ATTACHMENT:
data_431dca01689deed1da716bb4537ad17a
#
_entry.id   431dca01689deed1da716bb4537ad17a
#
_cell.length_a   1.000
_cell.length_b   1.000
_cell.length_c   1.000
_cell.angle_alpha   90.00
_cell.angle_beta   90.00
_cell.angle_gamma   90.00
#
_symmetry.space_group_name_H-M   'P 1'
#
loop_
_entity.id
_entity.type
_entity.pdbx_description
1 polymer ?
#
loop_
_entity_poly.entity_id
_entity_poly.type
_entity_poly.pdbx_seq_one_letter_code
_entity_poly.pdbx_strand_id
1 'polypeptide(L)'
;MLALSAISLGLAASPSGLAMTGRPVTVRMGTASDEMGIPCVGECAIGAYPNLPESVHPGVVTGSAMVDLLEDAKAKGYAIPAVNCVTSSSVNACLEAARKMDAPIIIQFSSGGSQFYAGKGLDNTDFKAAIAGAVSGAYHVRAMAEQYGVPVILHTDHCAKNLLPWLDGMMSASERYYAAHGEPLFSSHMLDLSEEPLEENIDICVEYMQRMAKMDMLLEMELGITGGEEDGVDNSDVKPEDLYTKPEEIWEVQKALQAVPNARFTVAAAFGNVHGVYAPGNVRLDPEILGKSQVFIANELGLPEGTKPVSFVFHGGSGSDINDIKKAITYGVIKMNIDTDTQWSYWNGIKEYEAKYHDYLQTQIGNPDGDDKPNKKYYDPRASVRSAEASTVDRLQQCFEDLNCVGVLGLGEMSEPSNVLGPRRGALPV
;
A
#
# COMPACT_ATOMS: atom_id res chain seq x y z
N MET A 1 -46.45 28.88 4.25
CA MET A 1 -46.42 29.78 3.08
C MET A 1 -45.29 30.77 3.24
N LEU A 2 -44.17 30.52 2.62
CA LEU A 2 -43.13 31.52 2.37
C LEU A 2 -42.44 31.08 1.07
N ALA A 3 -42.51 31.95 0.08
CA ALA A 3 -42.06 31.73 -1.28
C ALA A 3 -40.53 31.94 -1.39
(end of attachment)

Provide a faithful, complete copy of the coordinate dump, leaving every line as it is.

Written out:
data_431dca01689deed1da716bb4537ad17a
#
_entry.id   431dca01689deed1da716bb4537ad17a
#
_cell.length_a   1.000
_cell.length_b   1.000
_cell.length_c   1.000
_cell.angle_alpha   90.00
_cell.angle_beta   90.00
_cell.angle_gamma   90.00
#
_symmetry.space_group_name_H-M   'P 1'
#
loop_
_entity.id
_entity.type
_entity.pdbx_description
1 polymer ?
#
loop_
_entity_poly.entity_id
_entity_poly.type
_entity_poly.pdbx_seq_one_letter_code
_entity_poly.pdbx_strand_id
1 'polypeptide(L)'
;MLALSAISLGLAASPSGLAMTGRPVTVRMGTASDEMGIPCVGECAIGAYPNLPESVHPGVVTGSAMVDLLEDAKAKGYAIPAVNCVTSSSVNACLEAARKMDAPIIIQFSSGGSQFYAGKGLDNTDFKAAIAGAVSGAYHVRAMAEQYGVPVILHTDHCAKNLLPWLDGMMSASERYYAAHGEPLFSSHMLDLSEEPLEENIDICVEYMQRMAKMDMLLEMELGITGGEEDGVDNSDVKPEDLYTKPEEIWEVQKALQAVPNARFTVAAAFGNVHGVYAPGNVRLDPEILGKSQVFIANELGLPEGTKPVSFVFHGGSGSDINDIKKAITYGVIKMNIDTDTQWSYWNGIKEYEAKYHDYLQTQIGNPDGDDKPNKKYYDPRASVRSAEASTVDRLQQCFEDLNCVGVLGLGEMSEPSNVLGPRRGALPV
;
A
#
# COMPACT_ATOMS: atom_id res chain seq x y z
N MET A 1 -46.45 28.88 4.25
CA MET A 1 -46.42 29.78 3.08
C MET A 1 -45.29 30.77 3.24
N LEU A 2 -44.17 30.52 2.62
CA LEU A 2 -43.13 31.52 2.37
C LEU A 2 -42.44 31.08 1.07
N ALA A 3 -42.51 31.95 0.08
CA ALA A 3 -42.06 31.73 -1.28
C ALA A 3 -40.53 31.94 -1.39